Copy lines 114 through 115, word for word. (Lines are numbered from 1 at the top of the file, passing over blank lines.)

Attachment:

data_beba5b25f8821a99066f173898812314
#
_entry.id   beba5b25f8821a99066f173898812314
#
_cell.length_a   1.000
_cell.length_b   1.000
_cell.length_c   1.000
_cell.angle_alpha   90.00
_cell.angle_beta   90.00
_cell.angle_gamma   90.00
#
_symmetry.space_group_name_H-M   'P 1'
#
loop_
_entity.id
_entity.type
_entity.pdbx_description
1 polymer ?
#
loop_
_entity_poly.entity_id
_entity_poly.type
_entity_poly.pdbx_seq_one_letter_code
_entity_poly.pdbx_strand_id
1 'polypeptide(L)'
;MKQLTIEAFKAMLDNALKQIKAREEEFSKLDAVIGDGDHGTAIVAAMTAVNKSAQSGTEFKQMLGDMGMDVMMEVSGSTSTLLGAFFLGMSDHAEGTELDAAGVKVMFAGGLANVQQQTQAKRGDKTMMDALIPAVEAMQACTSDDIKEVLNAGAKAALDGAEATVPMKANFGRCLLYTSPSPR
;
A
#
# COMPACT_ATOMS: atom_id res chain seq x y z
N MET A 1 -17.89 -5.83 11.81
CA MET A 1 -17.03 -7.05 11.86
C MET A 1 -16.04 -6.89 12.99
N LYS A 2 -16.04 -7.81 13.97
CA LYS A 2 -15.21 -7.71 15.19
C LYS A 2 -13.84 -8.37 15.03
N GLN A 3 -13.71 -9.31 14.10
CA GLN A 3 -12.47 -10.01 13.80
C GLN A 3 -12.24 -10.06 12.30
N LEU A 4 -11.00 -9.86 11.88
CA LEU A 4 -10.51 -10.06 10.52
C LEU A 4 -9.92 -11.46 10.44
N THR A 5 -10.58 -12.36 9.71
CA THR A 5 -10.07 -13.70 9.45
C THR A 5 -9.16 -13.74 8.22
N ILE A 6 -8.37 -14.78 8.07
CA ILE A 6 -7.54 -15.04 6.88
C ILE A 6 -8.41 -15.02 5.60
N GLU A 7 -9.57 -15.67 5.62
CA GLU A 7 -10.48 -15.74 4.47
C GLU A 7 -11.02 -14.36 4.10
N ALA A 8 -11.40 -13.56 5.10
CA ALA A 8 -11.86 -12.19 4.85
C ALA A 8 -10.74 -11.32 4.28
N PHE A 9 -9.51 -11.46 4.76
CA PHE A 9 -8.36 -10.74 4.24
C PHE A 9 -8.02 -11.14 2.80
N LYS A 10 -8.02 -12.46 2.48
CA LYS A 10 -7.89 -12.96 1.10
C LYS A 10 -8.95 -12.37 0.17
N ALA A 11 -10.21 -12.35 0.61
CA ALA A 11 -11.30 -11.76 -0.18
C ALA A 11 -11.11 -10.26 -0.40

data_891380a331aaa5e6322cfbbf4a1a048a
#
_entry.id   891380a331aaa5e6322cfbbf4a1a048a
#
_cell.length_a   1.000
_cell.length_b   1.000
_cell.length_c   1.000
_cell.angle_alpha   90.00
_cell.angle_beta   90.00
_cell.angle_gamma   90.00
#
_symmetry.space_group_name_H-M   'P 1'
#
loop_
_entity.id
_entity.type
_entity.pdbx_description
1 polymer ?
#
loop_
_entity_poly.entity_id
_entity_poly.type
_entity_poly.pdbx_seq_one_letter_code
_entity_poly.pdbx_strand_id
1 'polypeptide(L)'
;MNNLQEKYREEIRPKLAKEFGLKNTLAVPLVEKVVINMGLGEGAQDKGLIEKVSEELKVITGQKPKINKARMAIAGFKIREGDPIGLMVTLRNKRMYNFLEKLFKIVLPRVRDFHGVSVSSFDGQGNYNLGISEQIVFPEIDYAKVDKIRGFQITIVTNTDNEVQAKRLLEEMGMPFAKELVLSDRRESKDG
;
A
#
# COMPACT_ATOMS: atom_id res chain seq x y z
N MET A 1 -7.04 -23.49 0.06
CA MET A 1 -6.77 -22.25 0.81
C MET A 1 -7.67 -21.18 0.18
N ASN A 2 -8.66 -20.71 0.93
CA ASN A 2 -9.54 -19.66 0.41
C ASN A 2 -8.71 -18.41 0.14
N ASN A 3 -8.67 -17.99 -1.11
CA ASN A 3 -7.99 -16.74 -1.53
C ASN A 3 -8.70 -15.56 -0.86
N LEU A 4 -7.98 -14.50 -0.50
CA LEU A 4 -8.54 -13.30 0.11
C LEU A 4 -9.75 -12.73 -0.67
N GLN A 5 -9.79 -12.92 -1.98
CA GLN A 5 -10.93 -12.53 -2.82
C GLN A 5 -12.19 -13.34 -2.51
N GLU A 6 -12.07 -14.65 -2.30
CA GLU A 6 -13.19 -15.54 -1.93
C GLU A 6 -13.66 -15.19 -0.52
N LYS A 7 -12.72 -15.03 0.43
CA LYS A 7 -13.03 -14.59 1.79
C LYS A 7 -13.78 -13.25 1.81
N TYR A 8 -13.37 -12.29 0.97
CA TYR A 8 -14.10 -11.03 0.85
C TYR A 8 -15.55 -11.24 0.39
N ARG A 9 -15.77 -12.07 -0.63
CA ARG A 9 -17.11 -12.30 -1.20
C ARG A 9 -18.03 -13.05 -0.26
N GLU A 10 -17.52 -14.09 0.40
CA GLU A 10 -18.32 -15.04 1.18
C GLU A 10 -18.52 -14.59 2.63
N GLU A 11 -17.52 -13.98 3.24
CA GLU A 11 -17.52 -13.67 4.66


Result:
C LYS A 7 -13.78 -13.25 1.81
N TYR A 8 -13.37 -12.29 0.97